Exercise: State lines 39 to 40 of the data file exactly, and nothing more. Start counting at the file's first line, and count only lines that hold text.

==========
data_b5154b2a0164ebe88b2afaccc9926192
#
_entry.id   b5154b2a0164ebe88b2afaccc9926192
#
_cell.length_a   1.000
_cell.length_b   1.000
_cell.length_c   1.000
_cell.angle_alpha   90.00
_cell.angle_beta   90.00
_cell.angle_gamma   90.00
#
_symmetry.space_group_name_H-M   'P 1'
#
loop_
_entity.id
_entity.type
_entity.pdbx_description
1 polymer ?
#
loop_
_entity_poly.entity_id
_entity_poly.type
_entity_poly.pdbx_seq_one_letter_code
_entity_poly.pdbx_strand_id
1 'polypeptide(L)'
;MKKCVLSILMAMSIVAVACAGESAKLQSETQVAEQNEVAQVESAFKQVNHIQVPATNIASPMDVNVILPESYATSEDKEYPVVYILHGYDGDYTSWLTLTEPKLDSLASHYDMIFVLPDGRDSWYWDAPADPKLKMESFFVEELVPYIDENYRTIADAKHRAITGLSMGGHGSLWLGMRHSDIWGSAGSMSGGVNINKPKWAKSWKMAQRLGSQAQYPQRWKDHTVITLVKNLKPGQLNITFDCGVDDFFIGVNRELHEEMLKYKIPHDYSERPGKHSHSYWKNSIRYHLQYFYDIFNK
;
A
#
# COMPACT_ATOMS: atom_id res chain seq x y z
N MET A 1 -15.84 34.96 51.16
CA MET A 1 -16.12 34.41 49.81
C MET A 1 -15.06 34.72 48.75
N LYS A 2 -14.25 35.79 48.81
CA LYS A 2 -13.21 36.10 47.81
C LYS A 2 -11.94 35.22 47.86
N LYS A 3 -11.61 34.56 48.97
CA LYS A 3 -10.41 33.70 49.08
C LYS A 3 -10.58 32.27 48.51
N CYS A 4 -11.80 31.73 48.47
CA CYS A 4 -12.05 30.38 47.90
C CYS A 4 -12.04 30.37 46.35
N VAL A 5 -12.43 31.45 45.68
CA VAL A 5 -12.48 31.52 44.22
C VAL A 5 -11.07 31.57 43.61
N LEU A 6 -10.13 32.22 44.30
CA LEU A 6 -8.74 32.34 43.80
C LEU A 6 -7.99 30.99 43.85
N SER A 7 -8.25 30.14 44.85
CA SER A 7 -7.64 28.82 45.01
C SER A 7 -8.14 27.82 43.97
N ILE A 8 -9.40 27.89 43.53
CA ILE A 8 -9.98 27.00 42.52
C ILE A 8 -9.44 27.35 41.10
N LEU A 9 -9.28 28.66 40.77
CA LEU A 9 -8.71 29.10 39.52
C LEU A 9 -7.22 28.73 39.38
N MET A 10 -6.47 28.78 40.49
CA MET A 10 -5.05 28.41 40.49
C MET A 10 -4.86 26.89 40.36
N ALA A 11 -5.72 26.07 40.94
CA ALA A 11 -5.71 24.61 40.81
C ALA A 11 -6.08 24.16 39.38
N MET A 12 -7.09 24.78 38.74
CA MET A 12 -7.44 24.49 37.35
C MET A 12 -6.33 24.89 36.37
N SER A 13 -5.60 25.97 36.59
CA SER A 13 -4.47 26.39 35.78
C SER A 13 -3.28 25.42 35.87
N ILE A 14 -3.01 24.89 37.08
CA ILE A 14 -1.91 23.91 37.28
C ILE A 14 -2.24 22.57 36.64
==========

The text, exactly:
C LYS A 3 -10.58 32.27 48.51
N CYS A 4 -11.80 31.73 48.47